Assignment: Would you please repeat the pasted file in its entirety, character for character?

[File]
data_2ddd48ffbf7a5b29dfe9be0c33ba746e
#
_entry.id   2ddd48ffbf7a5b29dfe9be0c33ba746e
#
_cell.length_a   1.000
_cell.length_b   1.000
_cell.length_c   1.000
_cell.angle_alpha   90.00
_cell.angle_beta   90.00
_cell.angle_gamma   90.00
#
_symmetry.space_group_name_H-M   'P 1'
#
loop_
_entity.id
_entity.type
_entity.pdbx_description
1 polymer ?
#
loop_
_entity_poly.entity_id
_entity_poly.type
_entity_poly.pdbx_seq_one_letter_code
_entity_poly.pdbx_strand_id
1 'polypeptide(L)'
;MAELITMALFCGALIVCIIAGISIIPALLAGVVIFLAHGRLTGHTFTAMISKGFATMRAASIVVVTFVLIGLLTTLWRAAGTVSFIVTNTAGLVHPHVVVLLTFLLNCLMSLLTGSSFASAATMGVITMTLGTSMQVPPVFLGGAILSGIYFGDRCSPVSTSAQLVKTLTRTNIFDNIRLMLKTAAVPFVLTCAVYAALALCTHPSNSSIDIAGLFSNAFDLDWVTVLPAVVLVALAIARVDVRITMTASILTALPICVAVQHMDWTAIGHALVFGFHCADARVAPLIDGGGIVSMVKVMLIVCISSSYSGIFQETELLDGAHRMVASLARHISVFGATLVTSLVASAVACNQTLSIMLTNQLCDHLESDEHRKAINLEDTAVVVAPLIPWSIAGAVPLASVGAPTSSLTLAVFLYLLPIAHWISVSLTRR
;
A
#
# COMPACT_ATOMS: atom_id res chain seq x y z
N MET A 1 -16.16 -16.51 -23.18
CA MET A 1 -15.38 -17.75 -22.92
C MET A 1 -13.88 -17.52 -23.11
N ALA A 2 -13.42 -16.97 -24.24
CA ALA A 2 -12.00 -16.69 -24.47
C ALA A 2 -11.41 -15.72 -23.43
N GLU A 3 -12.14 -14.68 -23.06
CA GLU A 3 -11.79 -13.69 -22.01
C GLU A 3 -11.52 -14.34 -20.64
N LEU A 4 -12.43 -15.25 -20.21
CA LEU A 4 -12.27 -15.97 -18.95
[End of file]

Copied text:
data_2ddd48ffbf7a5b29dfe9be0c33ba746e
#
_entry.id   2ddd48ffbf7a5b29dfe9be0c33ba746e
#
_cell.length_a   1.000
_cell.length_b   1.000
_cell.length_c   1.000
_cell.angle_alpha   90.00
_cell.angle_beta   90.00
_cell.angle_gamma   90.00
#
_symmetry.space_group_name_H-M   'P 1'
#
loop_
_entity.id
_entity.type
_entity.pdbx_description
1 polymer ?
#
loop_
_entity_poly.entity_id
_entity_poly.type
_entity_poly.pdbx_seq_one_letter_code
_entity_poly.pdbx_strand_id
1 'polypeptide(L)'
;MAELITMALFCGALIVCIIAGISIIPALLAGVVIFLAHGRLTGHTFTAMISKGFATMRAASIVVVTFVLIGLLTTLWRAAGTVSFIVTNTAGLVHPHVVVLLTFLLNCLMSLLTGSSFASAATMGVITMTLGTSMQVPPVFLGGAILSGIYFGDRCSPVSTSAQLVKTLTRTNIFDNIRLMLKTAAVPFVLTCAVYAALALCTHPSNSSIDIAGLFSNAFDLDWVTVLPAVVLVALAIARVDVRITMTASILTALPICVAVQHMDWTAIGHALVFGFHCADARVAPLIDGGGIVSMVKVMLIVCISSSYSGIFQETELLDGAHRMVASLARHISVFGATLVTSLVASAVACNQTLSIMLTNQLCDHLESDEHRKAINLEDTAVVVAPLIPWSIAGAVPLASVGAPTSSLTLAVFLYLLPIAHWISVSLTRR
;
A
#
# COMPACT_ATOMS: atom_id res chain seq x y z
N MET A 1 -16.16 -16.51 -23.18
CA MET A 1 -15.38 -17.75 -22.92
C MET A 1 -13.88 -17.52 -23.11
N ALA A 2 -13.42 -16.97 -24.24
CA ALA A 2 -12.00 -16.69 -24.47
C ALA A 2 -11.41 -15.72 -23.43
N GLU A 3 -12.14 -14.68 -23.06
CA GLU A 3 -11.79 -13.69 -22.01
C GLU A 3 -11.52 -14.34 -20.64
N LEU A 4 -12.43 -15.25 -20.21
CA LEU A 4 -12.27 -15.97 -18.95